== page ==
Introduction

Walker's Mammals of the World assigns dogs, bears, raccoons, weasels, civets, mongooses, hyenas, and cats to the order Carnivora. This taxonomic category brings together species with phylogenetic features relevant to their evolutionary history, but has limited application to the care of animals exhibiting carnivory as defined by natural dietary habits. This article discusses mammal species both inside and outside the order Carnivora that characteristically choose their food from the animal kingdom.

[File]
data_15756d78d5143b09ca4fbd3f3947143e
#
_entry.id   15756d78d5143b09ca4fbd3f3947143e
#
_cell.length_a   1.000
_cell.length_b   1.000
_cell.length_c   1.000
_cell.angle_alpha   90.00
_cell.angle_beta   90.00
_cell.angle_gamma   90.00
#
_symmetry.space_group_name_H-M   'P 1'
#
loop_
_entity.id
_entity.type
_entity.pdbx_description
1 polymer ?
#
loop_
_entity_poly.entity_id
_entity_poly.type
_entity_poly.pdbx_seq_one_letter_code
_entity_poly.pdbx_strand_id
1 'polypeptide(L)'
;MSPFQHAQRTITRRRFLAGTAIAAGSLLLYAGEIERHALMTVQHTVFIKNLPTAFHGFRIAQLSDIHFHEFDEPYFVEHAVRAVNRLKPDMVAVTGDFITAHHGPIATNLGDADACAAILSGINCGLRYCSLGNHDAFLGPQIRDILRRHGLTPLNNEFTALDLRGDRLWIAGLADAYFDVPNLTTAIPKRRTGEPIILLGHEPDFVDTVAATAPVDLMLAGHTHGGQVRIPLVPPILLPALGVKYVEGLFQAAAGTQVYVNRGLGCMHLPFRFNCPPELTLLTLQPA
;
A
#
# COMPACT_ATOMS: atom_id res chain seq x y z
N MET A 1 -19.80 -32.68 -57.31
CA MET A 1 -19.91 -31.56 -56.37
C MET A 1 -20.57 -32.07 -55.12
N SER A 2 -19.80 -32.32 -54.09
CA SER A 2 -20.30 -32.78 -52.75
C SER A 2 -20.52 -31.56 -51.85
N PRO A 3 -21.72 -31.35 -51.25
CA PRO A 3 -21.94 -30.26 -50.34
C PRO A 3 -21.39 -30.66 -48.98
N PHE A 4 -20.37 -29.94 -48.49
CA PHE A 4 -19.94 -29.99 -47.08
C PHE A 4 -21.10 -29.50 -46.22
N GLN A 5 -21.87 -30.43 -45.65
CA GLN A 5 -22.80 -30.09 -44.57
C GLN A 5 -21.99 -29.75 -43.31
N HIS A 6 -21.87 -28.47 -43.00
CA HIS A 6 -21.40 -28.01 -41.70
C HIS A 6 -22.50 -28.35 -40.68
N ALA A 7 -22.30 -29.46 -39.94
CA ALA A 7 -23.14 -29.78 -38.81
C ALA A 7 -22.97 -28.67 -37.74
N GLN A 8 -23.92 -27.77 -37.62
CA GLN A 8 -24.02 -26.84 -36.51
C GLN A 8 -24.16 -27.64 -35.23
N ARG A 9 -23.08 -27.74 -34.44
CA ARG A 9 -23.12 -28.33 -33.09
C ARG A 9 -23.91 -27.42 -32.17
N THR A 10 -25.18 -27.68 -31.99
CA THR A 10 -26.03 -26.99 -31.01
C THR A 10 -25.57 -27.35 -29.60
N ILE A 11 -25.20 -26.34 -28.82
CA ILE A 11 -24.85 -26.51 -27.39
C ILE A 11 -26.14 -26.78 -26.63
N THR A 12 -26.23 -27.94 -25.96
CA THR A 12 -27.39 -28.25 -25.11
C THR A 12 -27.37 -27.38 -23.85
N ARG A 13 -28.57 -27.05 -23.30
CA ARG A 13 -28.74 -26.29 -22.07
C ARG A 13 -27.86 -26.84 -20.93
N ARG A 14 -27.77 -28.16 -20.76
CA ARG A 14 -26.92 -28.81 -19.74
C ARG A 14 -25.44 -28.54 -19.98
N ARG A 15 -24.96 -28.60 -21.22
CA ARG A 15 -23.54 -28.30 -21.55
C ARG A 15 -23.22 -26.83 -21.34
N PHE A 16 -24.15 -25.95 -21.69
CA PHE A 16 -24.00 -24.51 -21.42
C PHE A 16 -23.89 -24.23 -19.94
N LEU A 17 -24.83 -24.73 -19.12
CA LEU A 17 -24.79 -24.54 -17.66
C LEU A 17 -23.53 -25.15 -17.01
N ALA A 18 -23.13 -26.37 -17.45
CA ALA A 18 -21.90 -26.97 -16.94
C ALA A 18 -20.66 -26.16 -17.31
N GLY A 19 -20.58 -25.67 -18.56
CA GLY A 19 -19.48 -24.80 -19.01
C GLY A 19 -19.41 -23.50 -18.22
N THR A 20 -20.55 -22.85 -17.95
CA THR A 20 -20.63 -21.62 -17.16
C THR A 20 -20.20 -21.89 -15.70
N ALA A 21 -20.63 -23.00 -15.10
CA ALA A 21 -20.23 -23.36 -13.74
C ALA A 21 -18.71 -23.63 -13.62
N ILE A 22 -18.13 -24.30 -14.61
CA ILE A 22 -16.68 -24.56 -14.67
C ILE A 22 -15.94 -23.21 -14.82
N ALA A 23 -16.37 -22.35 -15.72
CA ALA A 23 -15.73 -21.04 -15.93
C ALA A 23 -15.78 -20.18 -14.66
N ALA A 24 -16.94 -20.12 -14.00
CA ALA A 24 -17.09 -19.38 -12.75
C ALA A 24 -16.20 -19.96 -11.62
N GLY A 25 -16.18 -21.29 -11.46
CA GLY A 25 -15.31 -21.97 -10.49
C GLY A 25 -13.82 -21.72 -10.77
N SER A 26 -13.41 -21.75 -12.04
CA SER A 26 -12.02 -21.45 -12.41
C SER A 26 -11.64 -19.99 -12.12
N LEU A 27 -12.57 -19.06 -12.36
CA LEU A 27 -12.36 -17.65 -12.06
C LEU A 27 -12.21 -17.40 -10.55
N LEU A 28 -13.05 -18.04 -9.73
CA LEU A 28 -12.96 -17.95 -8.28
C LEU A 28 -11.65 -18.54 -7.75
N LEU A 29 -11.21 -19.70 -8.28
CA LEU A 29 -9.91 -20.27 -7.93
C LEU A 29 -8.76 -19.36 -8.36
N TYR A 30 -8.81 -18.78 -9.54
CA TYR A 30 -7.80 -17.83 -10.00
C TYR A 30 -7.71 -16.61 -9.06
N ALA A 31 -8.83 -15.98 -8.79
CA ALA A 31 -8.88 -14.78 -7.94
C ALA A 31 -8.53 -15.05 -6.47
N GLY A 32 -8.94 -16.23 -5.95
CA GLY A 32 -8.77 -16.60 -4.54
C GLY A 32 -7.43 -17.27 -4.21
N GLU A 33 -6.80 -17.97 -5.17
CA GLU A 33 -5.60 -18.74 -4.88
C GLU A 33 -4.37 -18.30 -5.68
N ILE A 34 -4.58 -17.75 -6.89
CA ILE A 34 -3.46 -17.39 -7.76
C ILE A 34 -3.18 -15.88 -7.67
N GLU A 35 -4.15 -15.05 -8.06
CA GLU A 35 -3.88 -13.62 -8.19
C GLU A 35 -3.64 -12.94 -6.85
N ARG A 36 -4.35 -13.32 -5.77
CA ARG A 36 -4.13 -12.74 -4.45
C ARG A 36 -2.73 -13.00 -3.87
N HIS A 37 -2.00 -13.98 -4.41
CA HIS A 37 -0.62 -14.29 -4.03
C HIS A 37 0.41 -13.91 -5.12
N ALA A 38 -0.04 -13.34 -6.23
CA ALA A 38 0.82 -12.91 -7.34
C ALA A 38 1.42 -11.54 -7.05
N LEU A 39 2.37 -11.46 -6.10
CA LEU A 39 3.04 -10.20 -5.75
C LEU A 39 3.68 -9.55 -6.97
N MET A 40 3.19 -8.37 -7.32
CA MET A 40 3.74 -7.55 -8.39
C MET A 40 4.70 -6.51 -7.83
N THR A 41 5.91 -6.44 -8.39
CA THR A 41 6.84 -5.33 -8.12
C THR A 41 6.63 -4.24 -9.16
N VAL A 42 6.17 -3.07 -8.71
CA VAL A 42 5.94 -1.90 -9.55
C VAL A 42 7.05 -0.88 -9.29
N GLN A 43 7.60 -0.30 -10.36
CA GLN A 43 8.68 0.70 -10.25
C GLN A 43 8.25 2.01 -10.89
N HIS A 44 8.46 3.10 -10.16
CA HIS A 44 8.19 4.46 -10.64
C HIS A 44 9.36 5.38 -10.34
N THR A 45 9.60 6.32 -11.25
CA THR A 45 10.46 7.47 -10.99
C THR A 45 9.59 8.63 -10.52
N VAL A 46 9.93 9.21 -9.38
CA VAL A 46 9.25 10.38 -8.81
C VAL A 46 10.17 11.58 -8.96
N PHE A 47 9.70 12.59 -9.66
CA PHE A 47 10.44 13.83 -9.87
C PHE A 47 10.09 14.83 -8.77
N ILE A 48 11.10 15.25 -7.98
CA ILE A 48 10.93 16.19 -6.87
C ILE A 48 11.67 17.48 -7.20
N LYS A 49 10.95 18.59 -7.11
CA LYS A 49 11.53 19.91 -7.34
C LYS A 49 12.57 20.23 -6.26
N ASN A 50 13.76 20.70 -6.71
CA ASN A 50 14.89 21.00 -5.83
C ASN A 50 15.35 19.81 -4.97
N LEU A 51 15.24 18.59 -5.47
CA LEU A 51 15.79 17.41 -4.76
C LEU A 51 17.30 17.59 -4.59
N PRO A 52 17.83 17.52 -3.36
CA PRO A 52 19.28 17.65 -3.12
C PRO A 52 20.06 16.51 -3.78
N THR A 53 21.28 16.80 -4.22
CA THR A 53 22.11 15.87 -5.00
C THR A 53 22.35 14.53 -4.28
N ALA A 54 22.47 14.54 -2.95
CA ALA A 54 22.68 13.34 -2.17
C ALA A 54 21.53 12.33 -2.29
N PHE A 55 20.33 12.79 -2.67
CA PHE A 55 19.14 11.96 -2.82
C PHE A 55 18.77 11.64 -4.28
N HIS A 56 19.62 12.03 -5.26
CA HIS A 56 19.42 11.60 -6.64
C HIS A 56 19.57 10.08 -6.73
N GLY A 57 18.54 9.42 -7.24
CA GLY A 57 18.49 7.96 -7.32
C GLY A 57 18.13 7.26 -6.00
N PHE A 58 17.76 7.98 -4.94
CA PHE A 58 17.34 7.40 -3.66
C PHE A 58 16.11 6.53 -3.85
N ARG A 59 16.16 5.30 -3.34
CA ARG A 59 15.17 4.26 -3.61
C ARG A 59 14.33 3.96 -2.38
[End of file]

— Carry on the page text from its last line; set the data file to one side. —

larger than themselves and are adapted to large but infrequent meals. Smaller wild felids, particularly those in the genus Felis tend to depend upon frequent predation of smaller prey. Locally abundant food resources, such as spawning salmon, may attract brown bears to a common feeding site, but there appears to be little cooperative predation. Some cetaceans cooperate in their acquisition of food. Groups of bottlenose dolphins have been observed approaching fish at opposite ends of a school of fish, or herding fish toward individuals patrolling offshore to prevent the fish from escaping.[3]

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